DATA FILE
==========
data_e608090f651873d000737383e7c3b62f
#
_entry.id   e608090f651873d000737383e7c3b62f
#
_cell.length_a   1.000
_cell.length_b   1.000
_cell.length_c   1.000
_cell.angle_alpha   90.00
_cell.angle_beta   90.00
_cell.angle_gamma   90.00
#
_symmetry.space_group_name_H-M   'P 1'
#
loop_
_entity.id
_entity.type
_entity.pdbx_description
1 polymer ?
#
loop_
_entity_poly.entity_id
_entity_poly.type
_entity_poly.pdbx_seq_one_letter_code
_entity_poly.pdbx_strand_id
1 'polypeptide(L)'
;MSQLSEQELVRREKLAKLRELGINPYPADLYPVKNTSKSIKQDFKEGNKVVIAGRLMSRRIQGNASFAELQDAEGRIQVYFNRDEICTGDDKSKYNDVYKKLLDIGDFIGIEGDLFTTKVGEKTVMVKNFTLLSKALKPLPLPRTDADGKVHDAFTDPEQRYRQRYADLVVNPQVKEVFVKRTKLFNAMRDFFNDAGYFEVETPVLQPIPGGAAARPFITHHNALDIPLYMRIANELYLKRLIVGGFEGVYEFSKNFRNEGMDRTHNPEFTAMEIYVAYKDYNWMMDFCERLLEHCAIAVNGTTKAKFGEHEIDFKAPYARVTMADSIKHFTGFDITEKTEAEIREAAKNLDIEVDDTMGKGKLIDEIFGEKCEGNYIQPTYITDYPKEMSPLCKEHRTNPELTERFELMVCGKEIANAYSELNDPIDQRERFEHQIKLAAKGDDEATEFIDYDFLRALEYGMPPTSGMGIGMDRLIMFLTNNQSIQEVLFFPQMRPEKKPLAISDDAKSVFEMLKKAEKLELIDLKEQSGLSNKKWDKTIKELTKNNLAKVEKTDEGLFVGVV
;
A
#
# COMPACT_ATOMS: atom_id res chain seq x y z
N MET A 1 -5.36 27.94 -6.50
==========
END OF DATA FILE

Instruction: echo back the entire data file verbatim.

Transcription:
data_e608090f651873d000737383e7c3b62f
#
_entry.id   e608090f651873d000737383e7c3b62f
#
_cell.length_a   1.000
_cell.length_b   1.000
_cell.length_c   1.000
_cell.angle_alpha   90.00
_cell.angle_beta   90.00
_cell.angle_gamma   90.00
#
_symmetry.space_group_name_H-M   'P 1'
#
loop_
_entity.id
_entity.type
_entity.pdbx_description
1 polymer ?
#
loop_
_entity_poly.entity_id
_entity_poly.type
_entity_poly.pdbx_seq_one_letter_code
_entity_poly.pdbx_strand_id
1 'polypeptide(L)'
;MSQLSEQELVRREKLAKLRELGINPYPADLYPVKNTSKSIKQDFKEGNKVVIAGRLMSRRIQGNASFAELQDAEGRIQVYFNRDEICTGDDKSKYNDVYKKLLDIGDFIGIEGDLFTTKVGEKTVMVKNFTLLSKALKPLPLPRTDADGKVHDAFTDPEQRYRQRYADLVVNPQVKEVFVKRTKLFNAMRDFFNDAGYFEVETPVLQPIPGGAAARPFITHHNALDIPLYMRIANELYLKRLIVGGFEGVYEFSKNFRNEGMDRTHNPEFTAMEIYVAYKDYNWMMDFCERLLEHCAIAVNGTTKAKFGEHEIDFKAPYARVTMADSIKHFTGFDITEKTEAEIREAAKNLDIEVDDTMGKGKLIDEIFGEKCEGNYIQPTYITDYPKEMSPLCKEHRTNPELTERFELMVCGKEIANAYSELNDPIDQRERFEHQIKLAAKGDDEATEFIDYDFLRALEYGMPPTSGMGIGMDRLIMFLTNNQSIQEVLFFPQMRPEKKPLAISDDAKSVFEMLKKAEKLELIDLKEQSGLSNKKWDKTIKELTKNNLAKVEKTDEGLFVGVV
;
A
#
# COMPACT_ATOMS: atom_id res chain seq x y z
N MET A 1 -5.36 27.94 -6.50